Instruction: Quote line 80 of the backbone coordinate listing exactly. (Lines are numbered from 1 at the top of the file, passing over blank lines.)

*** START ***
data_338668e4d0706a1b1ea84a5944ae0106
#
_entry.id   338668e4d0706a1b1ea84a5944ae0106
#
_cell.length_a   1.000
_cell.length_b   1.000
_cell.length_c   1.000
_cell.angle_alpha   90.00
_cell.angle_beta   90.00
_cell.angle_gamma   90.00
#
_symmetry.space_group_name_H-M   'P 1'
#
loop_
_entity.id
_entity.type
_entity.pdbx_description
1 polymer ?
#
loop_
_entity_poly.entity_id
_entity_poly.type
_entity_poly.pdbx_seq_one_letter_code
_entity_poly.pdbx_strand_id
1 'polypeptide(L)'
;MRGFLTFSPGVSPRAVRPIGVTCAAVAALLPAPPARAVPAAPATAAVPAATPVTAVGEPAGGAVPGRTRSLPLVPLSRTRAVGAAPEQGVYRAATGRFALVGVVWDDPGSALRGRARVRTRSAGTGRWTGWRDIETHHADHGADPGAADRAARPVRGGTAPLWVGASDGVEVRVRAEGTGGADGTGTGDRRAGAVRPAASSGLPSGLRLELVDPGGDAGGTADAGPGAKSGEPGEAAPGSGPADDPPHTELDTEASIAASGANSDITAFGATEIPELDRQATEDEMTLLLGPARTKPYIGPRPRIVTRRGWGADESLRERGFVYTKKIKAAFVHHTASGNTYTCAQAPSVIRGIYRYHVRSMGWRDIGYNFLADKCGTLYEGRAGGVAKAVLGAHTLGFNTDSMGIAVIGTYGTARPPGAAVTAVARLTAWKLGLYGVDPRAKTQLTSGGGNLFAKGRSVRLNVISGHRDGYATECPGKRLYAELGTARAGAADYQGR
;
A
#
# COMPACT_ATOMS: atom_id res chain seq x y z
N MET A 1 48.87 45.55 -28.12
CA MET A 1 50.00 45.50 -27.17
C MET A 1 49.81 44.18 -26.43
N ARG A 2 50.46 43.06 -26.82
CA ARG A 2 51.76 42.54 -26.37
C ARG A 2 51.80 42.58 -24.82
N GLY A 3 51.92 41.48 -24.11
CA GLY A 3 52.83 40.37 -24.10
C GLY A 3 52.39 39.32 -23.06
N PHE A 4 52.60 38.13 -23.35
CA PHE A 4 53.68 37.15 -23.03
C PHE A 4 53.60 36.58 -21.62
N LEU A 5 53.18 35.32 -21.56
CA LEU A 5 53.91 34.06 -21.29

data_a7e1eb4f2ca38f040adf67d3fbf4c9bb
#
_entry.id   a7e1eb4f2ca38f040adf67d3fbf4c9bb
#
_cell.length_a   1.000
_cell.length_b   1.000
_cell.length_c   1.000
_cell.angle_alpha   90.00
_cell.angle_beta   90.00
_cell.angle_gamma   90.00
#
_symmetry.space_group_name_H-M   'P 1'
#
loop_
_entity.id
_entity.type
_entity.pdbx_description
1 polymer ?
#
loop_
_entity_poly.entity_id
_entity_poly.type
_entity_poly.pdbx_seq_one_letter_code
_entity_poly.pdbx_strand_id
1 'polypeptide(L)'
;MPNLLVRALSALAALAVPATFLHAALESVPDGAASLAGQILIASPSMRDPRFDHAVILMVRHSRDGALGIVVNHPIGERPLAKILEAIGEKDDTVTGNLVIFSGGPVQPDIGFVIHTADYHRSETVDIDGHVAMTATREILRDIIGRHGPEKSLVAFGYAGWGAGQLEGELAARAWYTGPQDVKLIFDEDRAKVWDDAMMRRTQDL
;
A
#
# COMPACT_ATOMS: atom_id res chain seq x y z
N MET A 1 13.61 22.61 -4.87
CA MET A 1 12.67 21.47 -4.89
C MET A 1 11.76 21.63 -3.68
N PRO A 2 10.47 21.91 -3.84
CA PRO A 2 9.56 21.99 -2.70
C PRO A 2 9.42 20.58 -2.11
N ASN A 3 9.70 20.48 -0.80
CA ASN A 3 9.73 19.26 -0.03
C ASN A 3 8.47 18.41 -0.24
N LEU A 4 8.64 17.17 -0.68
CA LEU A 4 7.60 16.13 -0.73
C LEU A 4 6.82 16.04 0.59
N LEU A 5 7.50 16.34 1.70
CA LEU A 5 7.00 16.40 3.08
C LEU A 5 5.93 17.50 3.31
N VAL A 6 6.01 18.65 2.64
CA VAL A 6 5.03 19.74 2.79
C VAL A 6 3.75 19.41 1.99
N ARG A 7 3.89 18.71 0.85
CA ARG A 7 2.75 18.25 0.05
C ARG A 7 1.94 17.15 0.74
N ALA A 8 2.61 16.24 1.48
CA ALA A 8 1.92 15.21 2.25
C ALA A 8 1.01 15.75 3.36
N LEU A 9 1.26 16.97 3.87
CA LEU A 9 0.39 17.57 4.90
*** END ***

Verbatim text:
C PRO A 2 9.42 20.58 -2.11